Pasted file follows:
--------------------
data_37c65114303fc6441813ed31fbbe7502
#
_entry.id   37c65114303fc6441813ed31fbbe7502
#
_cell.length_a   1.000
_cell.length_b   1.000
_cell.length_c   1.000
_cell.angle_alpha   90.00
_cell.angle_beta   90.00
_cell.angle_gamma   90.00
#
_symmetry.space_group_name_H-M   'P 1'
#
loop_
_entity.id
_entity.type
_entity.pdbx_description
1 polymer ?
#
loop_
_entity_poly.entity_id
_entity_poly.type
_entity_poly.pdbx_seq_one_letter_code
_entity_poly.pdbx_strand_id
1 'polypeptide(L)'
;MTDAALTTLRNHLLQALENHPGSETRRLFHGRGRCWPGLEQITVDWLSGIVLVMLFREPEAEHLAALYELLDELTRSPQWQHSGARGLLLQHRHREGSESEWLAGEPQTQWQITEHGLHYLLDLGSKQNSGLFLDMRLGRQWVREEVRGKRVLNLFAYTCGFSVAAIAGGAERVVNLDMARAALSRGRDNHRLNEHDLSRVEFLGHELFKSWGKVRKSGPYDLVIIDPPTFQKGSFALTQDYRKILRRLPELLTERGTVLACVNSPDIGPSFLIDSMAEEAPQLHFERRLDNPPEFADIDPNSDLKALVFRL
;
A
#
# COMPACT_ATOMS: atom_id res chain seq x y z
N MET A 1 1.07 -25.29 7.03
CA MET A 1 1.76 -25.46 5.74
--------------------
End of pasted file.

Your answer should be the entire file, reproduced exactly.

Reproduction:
data_37c65114303fc6441813ed31fbbe7502
#
_entry.id   37c65114303fc6441813ed31fbbe7502
#
_cell.length_a   1.000
_cell.length_b   1.000
_cell.length_c   1.000
_cell.angle_alpha   90.00
_cell.angle_beta   90.00
_cell.angle_gamma   90.00
#
_symmetry.space_group_name_H-M   'P 1'
#
loop_
_entity.id
_entity.type
_entity.pdbx_description
1 polymer ?
#
loop_
_entity_poly.entity_id
_entity_poly.type
_entity_poly.pdbx_seq_one_letter_code
_entity_poly.pdbx_strand_id
1 'polypeptide(L)'
;MTDAALTTLRNHLLQALENHPGSETRRLFHGRGRCWPGLEQITVDWLSGIVLVMLFREPEAEHLAALYELLDELTRSPQWQHSGARGLLLQHRHREGSESEWLAGEPQTQWQITEHGLHYLLDLGSKQNSGLFLDMRLGRQWVREEVRGKRVLNLFAYTCGFSVAAIAGGAERVVNLDMARAALSRGRDNHRLNEHDLSRVEFLGHELFKSWGKVRKSGPYDLVIIDPPTFQKGSFALTQDYRKILRRLPELLTERGTVLACVNSPDIGPSFLIDSMAEEAPQLHFERRLDNPPEFADIDPNSDLKALVFRL
;
A
#
# COMPACT_ATOMS: atom_id res chain seq x y z
N MET A 1 1.07 -25.29 7.03
CA MET A 1 1.76 -25.46 5.74